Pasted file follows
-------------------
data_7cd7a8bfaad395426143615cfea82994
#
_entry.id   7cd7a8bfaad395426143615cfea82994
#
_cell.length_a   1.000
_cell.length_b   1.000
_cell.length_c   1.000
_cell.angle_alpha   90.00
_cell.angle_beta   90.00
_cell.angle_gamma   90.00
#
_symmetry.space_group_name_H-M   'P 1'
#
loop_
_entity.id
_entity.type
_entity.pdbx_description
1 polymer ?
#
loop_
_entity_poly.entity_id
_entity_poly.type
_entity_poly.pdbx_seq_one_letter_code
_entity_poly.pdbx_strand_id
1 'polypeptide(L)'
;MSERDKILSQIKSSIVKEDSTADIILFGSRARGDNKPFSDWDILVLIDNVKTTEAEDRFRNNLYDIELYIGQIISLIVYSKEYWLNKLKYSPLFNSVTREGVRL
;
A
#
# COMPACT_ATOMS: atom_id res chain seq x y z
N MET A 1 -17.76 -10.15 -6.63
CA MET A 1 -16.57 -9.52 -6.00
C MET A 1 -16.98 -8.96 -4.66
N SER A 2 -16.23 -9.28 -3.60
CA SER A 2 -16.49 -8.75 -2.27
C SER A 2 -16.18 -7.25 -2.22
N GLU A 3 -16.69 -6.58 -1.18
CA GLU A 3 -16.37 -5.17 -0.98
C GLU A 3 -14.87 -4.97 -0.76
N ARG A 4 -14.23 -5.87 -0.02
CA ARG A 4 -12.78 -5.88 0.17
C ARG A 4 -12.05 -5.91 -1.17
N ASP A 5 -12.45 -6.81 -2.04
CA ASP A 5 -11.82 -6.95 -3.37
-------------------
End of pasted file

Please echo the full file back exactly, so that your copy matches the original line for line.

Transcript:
data_7cd7a8bfaad395426143615cfea82994
#
_entry.id   7cd7a8bfaad395426143615cfea82994
#
_cell.length_a   1.000
_cell.length_b   1.000
_cell.length_c   1.000
_cell.angle_alpha   90.00
_cell.angle_beta   90.00
_cell.angle_gamma   90.00
#
_symmetry.space_group_name_H-M   'P 1'
#
loop_
_entity.id
_entity.type
_entity.pdbx_description
1 polymer ?
#
loop_
_entity_poly.entity_id
_entity_poly.type
_entity_poly.pdbx_seq_one_letter_code
_entity_poly.pdbx_strand_id
1 'polypeptide(L)'
;MSERDKILSQIKSSIVKEDSTADIILFGSRARGDNKPFSDWDILVLIDNVKTTEAEDRFRNNLYDIELYIGQIISLIVYSKEYWLNKLKYSPLFNSVTREGVRL
;
A
#
# COMPACT_ATOMS: atom_id res chain seq x y z
N MET A 1 -17.76 -10.15 -6.63
CA MET A 1 -16.57 -9.52 -6.00
C MET A 1 -16.98 -8.96 -4.66
N SER A 2 -16.23 -9.28 -3.60
CA SER A 2 -16.49 -8.75 -2.27
C SER A 2 -16.18 -7.25 -2.22
N GLU A 3 -16.69 -6.58 -1.18
CA GLU A 3 -16.37 -5.17 -0.98
C GLU A 3 -14.87 -4.97 -0.76
N ARG A 4 -14.23 -5.87 -0.02
CA ARG A 4 -12.78 -5.88 0.17
C ARG A 4 -12.05 -5.91 -1.17
N ASP A 5 -12.45 -6.81 -2.04
CA ASP A 5 -11.82 -6.95 -3.37